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Joan of Kent, Lollardy and the English Reformation

Published online by Cambridge University Press:  25 March 2011


Joan Bocher, or Joan of Kent as she came to be called, is well known as the victim of the Edwardine Protestants in 1550. She was burnt for her Anabaptist view of the Incarnation: that Christ did not take flesh of the Virgin. Her Lollard and sacramentarian background is less well known. The purpose of this study is to draw attention to that background and to its significance. The story of Joan of Kent reveals that Tudor Lollardy, far from being an abortive movement, was a highly influential, eclectic and evolutionary branch of reform in England.

Copyright © Cambridge University Press 1982

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2 Ibid., iv(ii). 4242(3), 4850.

3 Lambeth Palace Library, Register Pole, fos. 430r–431r.

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5 For the depositions discussed in the following two paragraphs see Letters and Papers, iv(ii). 4254.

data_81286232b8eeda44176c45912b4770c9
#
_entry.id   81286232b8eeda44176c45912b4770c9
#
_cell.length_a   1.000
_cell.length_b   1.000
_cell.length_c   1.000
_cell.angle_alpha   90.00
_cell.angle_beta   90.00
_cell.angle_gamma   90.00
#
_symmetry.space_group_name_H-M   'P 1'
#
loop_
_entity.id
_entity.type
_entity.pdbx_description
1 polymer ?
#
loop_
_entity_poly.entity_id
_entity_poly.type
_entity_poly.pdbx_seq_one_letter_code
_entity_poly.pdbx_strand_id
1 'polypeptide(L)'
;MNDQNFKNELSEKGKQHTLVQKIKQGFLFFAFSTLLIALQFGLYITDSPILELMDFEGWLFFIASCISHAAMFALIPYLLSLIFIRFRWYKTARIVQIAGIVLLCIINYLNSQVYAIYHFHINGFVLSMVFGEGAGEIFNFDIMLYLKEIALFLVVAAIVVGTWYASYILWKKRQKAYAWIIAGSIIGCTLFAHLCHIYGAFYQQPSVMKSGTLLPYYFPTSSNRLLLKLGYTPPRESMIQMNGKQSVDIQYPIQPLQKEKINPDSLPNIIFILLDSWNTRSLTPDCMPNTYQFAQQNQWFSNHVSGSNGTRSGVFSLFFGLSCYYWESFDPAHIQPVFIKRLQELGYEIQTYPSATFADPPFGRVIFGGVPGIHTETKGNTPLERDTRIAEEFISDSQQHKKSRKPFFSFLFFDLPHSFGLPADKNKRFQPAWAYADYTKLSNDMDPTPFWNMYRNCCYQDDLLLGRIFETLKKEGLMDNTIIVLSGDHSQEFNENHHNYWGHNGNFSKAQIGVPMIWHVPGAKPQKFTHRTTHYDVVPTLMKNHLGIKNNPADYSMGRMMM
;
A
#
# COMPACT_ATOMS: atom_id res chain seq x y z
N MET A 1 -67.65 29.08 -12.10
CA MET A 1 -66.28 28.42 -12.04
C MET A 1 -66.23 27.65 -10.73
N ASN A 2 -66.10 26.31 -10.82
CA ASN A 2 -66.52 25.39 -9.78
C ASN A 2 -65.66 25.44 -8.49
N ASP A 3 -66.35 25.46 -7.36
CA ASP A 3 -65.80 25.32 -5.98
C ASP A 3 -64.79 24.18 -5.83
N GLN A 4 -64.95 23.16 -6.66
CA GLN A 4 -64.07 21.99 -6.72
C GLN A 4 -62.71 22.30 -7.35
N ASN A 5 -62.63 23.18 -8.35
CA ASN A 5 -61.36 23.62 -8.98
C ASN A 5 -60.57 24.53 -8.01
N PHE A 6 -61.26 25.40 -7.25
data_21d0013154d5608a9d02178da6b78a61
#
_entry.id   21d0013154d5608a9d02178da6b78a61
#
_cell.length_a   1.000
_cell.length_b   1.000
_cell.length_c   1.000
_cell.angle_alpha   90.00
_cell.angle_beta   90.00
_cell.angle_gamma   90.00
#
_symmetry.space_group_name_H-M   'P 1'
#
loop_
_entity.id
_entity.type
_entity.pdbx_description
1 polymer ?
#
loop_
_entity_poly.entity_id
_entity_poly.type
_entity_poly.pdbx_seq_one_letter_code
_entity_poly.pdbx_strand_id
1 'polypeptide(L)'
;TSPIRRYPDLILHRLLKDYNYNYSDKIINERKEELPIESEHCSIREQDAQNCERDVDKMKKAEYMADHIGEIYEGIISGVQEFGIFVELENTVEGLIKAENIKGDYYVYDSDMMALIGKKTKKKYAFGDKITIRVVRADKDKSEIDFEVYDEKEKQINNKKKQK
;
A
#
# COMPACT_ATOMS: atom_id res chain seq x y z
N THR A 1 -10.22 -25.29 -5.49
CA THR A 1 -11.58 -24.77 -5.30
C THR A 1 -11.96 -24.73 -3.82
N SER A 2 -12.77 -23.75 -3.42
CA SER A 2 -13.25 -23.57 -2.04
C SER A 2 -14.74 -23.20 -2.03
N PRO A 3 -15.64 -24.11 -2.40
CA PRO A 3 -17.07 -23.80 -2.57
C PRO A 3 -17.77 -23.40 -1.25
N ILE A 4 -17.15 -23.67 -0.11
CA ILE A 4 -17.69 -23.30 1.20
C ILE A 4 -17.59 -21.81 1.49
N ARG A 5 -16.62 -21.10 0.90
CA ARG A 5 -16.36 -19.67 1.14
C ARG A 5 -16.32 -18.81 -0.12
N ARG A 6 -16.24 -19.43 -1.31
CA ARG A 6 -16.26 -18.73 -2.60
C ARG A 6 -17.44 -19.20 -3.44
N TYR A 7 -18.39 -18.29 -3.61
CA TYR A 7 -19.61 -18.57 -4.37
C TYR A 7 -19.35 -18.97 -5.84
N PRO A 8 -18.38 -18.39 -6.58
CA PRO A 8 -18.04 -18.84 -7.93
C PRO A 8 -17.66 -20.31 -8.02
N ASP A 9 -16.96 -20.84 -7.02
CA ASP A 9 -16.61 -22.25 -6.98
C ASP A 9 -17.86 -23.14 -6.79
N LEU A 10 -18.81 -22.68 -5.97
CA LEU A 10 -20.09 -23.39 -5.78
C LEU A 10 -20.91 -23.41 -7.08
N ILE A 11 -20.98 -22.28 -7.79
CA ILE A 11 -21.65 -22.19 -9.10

6 Evangelism was a European phase of reform that arose as a response to Luther. It was not a coherent movement, had no conscious interchange of letters or books as did other reforming bodies, but nevertheless presents a definite phase in the Reformation. Adherents of evangelism, both orthodox and unorthodox, postulated vague doctrines of faith and grace without going the whole way in accepting solifidianism. It was espoused by such divergent figures as Cardinals Seripando and Contarini on the one hand, and Juan Valdes and Jacques Lefevre d'litaples on the other. It elevated the authority of scripture and laid emphasis upon preaching rather than the mass and the sacraments. It can be observed in otherwise orthodox circles in Spain and Naples, and in more divergent centres of reform like Meaux, Zurich and Strasbourg. It was an eclectic movement, open to influences of a varied sort, such as Erasmianism, Illuminism and Lollardy. In England Cambridge men, under the leadership of Thomas Bylney, far from evincing pure Lutheranism, combined their vague espousals of faith and attacks upon so-called ‘voluntary works' with Lollard views about saints, images, pilgrimages and papacy. Chrisman, M. U., Strasbourg and the Reform, New Haven 1967Google Scholar; Jung, Eva-Maria, ‘On the nature of Evangelism in sixteenth-century Italy’, The Journal of the History of Ideas, xiv (1953), 511–27CrossRefGoogle Scholar; Longhurst, J. E., Erasmus and the Spanish Inquisition: the case of Juan de Valdés, Albuquerque 1950Google Scholar; Mousseaux, M., Aux sources françaises de la Réforme, Paris 1968Google Scholar; Pollet, J. V., Huldrych Zwingli el la Réforme en Suisse, Paris 1963Google Scholar; Davis, J. F., ‘The trials of Thomas Bylney and the English Reformation’, Historical Journal, xxiv (1981)Google Scholar.

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